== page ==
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Such a failure. Really?

NLP Presuppositions, I talked a bit about them in my last blog post. NLP Presuppositions are those constructs, beliefs, “rules”, that NLP applies. This post is going to talk about another presupposition that is very important and one I think you’ll easily understand.



There is no failure, only feedback.

Let’s dive in. What is a time in your life when you realized that you were really good at something? Say, for example, playing the piano, running the mile race, painting the next Van Gogh. Or let’s go even simpler. Let’s talk about tying your shoelace.

When you learned to tie your shoe, were you able to do it first try? No? How about the second time, or the third? Chances are it took many tries, or practice attempts. Each time you learned a little bit more about how to get that lace looped, over, under through… Who knows, maybe you even learned a song about a rabbit going down a hole?

“Bunny ears, bunny ears, dropped into the hole. Popped out of the other side, beautiful and bold.”

Another almost universal example is learning to walk. If you were like me, it took many times of landing on my butt or face before I had that one down. (As I’m getting older, that walking thing takes more concentration sometimes, just so you know.) If I hadn’t had the opportunity to fall and get back up, I may never have learned to walk. If I hadn’t learned to walk on my first attempt, would I have been a failure?

Nope.

Ever tried. Ever failed. No matter. Try Again. Fail again. Fail better.

Samuel Beckett

When I’m working with people, I like to use the term practice rather than failure. Like playing the piano or a sport, practice is where we get feedback. And with feedback, we get better. The only time failure comes in is when we stop practicing or getting feedback.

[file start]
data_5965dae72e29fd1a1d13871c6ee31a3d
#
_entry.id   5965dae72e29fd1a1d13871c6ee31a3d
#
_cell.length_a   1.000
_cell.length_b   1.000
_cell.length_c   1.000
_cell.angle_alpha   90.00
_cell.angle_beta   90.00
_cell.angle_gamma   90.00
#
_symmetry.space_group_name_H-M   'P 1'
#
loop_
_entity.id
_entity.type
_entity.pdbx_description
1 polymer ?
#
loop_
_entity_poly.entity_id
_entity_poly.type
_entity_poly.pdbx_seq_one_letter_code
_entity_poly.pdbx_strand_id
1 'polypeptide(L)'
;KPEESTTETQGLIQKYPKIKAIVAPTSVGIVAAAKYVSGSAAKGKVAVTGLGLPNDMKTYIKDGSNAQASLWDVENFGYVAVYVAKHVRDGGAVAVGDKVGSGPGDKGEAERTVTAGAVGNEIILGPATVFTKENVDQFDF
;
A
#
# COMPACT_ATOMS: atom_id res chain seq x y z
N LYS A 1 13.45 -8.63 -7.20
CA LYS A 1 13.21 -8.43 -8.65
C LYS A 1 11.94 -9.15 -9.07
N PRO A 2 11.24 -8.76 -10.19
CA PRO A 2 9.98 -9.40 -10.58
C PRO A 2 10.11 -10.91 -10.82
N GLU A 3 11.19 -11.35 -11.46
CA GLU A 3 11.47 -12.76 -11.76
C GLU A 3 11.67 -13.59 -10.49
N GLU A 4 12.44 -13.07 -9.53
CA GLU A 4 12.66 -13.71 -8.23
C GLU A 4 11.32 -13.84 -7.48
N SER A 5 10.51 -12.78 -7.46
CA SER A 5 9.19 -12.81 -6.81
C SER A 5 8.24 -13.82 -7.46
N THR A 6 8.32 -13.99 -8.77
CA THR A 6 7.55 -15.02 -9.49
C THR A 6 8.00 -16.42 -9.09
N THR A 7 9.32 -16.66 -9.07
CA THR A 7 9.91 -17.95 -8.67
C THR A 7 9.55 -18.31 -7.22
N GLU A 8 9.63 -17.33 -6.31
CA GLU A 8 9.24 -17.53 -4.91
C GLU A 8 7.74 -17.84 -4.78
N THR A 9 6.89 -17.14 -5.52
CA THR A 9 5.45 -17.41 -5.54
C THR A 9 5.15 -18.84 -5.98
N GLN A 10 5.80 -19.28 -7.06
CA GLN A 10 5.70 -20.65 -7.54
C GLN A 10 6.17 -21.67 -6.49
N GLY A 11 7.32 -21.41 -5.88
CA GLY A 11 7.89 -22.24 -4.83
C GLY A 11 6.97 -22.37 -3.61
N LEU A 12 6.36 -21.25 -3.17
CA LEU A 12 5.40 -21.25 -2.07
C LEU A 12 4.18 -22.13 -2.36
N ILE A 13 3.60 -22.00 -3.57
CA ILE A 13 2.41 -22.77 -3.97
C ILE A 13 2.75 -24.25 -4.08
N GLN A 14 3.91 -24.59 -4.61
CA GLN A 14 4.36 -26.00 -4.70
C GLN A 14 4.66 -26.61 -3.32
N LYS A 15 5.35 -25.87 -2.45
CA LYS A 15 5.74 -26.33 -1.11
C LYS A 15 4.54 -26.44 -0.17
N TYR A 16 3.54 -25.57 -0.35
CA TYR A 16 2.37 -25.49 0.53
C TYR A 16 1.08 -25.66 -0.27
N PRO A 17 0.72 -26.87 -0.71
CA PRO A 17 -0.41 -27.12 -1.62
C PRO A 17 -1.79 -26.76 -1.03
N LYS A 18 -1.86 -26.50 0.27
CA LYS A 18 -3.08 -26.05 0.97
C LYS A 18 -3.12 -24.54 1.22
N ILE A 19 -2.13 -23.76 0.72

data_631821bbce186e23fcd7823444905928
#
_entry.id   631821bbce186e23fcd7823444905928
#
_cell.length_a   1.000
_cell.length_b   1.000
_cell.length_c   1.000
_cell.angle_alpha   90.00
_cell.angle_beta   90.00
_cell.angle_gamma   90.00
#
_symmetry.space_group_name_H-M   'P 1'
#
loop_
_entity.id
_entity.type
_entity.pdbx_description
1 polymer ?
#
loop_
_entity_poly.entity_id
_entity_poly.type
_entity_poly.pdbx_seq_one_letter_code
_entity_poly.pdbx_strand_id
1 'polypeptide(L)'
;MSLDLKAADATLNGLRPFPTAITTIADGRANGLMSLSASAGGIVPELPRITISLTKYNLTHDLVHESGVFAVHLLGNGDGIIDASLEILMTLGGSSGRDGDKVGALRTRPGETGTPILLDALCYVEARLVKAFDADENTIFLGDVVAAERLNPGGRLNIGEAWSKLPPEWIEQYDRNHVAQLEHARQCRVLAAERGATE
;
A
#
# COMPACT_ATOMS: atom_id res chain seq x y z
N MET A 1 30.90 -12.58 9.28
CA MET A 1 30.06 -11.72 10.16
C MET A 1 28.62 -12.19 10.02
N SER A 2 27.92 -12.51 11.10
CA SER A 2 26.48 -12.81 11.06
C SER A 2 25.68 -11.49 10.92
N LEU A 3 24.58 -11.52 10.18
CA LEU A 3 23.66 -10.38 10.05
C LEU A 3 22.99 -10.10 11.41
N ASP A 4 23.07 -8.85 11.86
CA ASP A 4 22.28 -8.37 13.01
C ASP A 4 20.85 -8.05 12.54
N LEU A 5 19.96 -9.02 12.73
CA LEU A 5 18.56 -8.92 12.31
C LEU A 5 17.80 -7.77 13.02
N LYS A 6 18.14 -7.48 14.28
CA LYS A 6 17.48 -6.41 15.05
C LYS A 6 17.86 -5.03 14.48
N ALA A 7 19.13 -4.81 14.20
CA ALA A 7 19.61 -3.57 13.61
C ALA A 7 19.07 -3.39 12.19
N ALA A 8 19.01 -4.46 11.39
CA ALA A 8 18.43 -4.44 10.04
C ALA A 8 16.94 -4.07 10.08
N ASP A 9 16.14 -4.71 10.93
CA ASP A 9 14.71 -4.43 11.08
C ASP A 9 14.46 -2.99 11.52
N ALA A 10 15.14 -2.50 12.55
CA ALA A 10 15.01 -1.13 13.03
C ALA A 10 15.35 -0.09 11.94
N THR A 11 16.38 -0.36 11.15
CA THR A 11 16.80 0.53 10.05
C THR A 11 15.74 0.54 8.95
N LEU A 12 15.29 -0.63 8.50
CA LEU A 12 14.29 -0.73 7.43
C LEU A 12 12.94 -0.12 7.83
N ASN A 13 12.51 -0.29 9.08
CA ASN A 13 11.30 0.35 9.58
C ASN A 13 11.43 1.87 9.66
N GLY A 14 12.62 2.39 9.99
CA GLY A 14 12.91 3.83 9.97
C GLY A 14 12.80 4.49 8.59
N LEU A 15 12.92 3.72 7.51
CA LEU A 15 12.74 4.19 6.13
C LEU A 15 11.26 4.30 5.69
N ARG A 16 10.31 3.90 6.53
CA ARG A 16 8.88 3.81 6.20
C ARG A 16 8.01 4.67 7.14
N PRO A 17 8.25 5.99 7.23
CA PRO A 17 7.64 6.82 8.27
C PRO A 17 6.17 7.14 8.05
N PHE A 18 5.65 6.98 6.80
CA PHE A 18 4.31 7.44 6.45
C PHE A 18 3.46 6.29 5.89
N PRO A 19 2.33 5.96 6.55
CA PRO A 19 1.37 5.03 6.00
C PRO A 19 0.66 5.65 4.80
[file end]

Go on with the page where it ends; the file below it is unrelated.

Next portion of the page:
A client I worked with kept telling me she was a failure. As we dug into this and identified all the times she was a success, she was able to see that she had taken what might have been defined as a failure, gathered feedback, and practiced again. And again, and again.


If you lose, don’t lose the lesson.

– Dalai Lama

Parents: Think about this. Two young kids (about the same age), were taught life lessons by their parents. One is taught to chase success, that failure is bad and one must never fail. Whereas the other is taught to learn from every experience, from everything; that nothing is good or bad. Every experience has the potential to teach us something.

During the course of their lives, the child taught to avoid failure never achieved anything great, he never attempted anything for the fear of failure. On the other hand, the other child achieved a lot more through his experiences. Which child are you raising? Or perhaps you recognize yourself in one of these kids.


Sometimes you learn more from your mistakes than from your masterpieces.

– Bob Ross


Life teaches us important lessons through our mistakes. If you make a mistake, ask yourself what you could learn from it. Accept these lessons with humility and gratitude. That way you grow much more.



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